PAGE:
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I am reading a paper in which the following argument is made. We have two positive real valued functions $f(x)$ and $g(x)$. We know that $$\int_0^x \int_0^y f(z) \ dz \ dy \leq g(x).$$

It is then stated "and easy computation shows that, except for negligibly small intervals," $$\log f(x) = O(x + \log g(x)).$$

I am at a loss on how this comes about. $g(x)$ is convex, if that helps. Can anyone explain?

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1 Answer 1

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We begin with a lemma. Let $F$ be an increasing function tending to infty as $x\to\infty$. Then $F'(x)\leq F^2(x)$, for $x\not\in E$, where $E$ is a set of finite measure.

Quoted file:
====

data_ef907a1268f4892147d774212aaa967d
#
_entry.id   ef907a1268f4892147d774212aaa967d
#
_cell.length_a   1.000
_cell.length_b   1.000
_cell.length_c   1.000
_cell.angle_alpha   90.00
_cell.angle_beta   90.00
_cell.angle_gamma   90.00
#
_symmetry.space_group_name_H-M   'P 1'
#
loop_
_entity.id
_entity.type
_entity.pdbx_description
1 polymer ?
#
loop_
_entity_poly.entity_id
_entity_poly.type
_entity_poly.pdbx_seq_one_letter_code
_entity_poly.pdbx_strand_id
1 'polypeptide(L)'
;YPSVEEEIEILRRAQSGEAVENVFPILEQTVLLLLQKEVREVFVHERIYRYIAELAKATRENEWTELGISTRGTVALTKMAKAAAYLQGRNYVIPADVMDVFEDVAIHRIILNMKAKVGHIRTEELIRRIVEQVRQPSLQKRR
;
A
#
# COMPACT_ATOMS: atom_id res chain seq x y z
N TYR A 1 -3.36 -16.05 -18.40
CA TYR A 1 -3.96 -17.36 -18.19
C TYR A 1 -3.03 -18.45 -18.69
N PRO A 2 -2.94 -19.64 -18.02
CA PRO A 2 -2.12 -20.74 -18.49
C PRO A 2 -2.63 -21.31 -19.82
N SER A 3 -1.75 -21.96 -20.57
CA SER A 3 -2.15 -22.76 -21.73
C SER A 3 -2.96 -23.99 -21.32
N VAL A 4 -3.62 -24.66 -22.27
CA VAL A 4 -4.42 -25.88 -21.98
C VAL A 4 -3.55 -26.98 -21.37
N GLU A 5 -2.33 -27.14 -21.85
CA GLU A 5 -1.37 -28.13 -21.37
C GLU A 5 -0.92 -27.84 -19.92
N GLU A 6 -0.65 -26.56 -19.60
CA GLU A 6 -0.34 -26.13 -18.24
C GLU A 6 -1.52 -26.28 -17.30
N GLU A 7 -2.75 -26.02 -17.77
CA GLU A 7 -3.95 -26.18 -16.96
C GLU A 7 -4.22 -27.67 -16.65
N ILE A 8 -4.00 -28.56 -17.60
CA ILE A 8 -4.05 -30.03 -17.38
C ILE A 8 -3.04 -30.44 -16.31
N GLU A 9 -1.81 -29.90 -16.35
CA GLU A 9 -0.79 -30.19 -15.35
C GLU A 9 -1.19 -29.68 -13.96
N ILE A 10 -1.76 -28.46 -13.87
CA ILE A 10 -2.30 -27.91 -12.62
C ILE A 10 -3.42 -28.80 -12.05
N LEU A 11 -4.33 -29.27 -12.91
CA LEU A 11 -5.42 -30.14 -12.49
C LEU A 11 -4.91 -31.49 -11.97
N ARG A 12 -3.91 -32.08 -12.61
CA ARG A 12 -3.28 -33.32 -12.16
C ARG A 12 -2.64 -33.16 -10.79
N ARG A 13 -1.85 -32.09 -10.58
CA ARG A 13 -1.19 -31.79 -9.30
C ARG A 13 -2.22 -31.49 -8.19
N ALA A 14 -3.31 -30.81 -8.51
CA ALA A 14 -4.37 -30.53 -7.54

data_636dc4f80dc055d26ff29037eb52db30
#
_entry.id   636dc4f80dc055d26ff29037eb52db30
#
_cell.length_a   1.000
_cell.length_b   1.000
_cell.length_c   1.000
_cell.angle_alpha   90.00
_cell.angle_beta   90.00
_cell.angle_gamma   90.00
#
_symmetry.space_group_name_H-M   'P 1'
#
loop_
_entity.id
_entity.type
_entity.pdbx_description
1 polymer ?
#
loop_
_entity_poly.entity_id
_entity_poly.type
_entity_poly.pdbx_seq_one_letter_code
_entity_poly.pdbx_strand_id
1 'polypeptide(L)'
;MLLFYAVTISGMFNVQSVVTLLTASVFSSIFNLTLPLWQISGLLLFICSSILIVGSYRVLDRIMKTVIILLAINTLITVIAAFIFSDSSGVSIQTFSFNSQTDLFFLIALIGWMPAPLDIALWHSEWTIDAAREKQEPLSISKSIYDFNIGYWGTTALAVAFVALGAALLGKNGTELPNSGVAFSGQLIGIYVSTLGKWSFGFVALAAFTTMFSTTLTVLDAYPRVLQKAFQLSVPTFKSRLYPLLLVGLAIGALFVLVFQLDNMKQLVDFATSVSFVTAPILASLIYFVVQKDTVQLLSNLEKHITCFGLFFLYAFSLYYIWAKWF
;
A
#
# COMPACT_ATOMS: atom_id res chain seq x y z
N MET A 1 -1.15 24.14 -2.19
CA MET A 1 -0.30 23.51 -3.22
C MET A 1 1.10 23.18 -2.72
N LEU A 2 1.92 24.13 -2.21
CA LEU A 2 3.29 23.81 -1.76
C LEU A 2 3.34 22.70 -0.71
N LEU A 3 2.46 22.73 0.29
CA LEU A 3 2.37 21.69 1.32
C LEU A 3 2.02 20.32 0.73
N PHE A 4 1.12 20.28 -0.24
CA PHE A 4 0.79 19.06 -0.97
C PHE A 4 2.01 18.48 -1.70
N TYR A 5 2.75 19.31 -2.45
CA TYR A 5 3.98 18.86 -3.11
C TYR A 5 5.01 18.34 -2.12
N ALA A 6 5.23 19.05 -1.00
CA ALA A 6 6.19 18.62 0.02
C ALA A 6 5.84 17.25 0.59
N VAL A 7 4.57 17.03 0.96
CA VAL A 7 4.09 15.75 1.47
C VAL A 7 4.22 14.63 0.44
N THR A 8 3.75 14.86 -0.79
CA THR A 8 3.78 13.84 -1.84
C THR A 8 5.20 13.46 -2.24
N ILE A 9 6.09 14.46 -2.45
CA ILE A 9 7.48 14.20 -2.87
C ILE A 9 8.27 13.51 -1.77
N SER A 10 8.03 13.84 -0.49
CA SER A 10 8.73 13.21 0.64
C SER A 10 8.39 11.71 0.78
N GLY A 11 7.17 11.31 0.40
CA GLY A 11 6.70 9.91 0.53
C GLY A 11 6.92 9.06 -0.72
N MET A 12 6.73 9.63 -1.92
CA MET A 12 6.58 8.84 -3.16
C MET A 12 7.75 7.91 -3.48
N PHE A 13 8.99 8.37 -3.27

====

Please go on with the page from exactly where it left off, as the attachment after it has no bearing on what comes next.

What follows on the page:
Proof. Let $E$ be the set where $F'(x)\geq F^2(x)$. Then $$|E|\leq\int_{E\cap[1,\infty)}\frac{F'}{F^2}dx<\int_1^\infty\frac{F'}{F^2}dx<\infty,$$ by the change of the variable $y=F(x)$.

Now your conditions imply that $g(x)\to\infty$; $g$ and $g'$ are increasing.

Suppose first that $g'(x)\to\infty$. Your relation between $g$ and $f$ means that $g^{\prime\prime}=f$. Applying the lemma first to $g$, and then to $g'$, we obtain the result $\log f(x)=O(\log g(x))$. The case when $g'$ is bounded I leave as an exercise.

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